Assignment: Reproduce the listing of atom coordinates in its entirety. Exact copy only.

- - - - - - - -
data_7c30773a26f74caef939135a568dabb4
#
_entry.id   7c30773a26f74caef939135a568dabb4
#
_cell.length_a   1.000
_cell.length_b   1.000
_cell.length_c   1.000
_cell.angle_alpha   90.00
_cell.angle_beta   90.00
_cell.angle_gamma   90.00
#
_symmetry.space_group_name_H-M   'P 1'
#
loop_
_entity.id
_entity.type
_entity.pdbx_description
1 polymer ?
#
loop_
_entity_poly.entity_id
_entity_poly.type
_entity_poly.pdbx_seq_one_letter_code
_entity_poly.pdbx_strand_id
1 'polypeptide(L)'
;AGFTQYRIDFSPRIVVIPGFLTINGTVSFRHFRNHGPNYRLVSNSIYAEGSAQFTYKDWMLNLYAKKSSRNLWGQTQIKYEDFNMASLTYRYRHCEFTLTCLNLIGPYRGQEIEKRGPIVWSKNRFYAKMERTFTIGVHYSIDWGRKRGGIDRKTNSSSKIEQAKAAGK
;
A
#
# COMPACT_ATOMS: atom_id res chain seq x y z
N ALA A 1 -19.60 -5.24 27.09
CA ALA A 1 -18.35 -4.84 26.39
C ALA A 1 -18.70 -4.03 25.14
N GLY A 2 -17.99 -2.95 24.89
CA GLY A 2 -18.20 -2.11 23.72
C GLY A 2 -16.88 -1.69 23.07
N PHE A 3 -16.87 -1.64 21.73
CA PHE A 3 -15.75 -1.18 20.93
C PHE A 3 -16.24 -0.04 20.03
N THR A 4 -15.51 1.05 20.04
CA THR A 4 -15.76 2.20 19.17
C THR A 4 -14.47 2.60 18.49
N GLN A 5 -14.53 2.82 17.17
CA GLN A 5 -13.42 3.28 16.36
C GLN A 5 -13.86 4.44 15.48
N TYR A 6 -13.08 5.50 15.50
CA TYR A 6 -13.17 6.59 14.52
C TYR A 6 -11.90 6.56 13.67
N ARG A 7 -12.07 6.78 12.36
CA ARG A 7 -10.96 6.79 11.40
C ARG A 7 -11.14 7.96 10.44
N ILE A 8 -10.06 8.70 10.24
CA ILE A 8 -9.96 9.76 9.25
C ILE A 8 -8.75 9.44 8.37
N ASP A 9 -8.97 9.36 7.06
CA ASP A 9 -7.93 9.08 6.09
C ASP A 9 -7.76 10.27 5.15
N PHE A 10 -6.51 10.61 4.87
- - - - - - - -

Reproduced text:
data_7c30773a26f74caef939135a568dabb4
#
_entry.id   7c30773a26f74caef939135a568dabb4
#
_cell.length_a   1.000
_cell.length_b   1.000
_cell.length_c   1.000
_cell.angle_alpha   90.00
_cell.angle_beta   90.00
_cell.angle_gamma   90.00
#
_symmetry.space_group_name_H-M   'P 1'
#
loop_
_entity.id
_entity.type
_entity.pdbx_description
1 polymer ?
#
loop_
_entity_poly.entity_id
_entity_poly.type
_entity_poly.pdbx_seq_one_letter_code
_entity_poly.pdbx_strand_id
1 'polypeptide(L)'
;AGFTQYRIDFSPRIVVIPGFLTINGTVSFRHFRNHGPNYRLVSNSIYAEGSAQFTYKDWMLNLYAKKSSRNLWGQTQIKYEDFNMASLTYRYRHCEFTLTCLNLIGPYRGQEIEKRGPIVWSKNRFYAKMERTFTIGVHYSIDWGRKRGGIDRKTNSSSKIEQAKAAGK
;
A
#
# COMPACT_ATOMS: atom_id res chain seq x y z
N ALA A 1 -19.60 -5.24 27.09
CA ALA A 1 -18.35 -4.84 26.39
C ALA A 1 -18.70 -4.03 25.14
N GLY A 2 -17.99 -2.95 24.89
CA GLY A 2 -18.20 -2.11 23.72
C GLY A 2 -16.88 -1.69 23.07
N PHE A 3 -16.87 -1.64 21.73
CA PHE A 3 -15.75 -1.18 20.93
C PHE A 3 -16.24 -0.04 20.03
N THR A 4 -15.51 1.05 20.04
CA THR A 4 -15.76 2.20 19.17
C THR A 4 -14.47 2.60 18.49
N GLN A 5 -14.53 2.82 17.17
CA GLN A 5 -13.42 3.28 16.36
C GLN A 5 -13.86 4.44 15.48
N TYR A 6 -13.08 5.50 15.50
CA TYR A 6 -13.17 6.59 14.52
C TYR A 6 -11.90 6.56 13.67
N ARG A 7 -12.07 6.78 12.36
CA ARG A 7 -10.96 6.79 11.40
C ARG A 7 -11.14 7.96 10.44
N ILE A 8 -10.06 8.70 10.24
CA ILE A 8 -9.96 9.76 9.25
C ILE A 8 -8.75 9.44 8.37
N ASP A 9 -8.97 9.36 7.06
CA ASP A 9 -7.93 9.08 6.09
C ASP A 9 -7.76 10.27 5.15
N PHE A 10 -6.51 10.61 4.87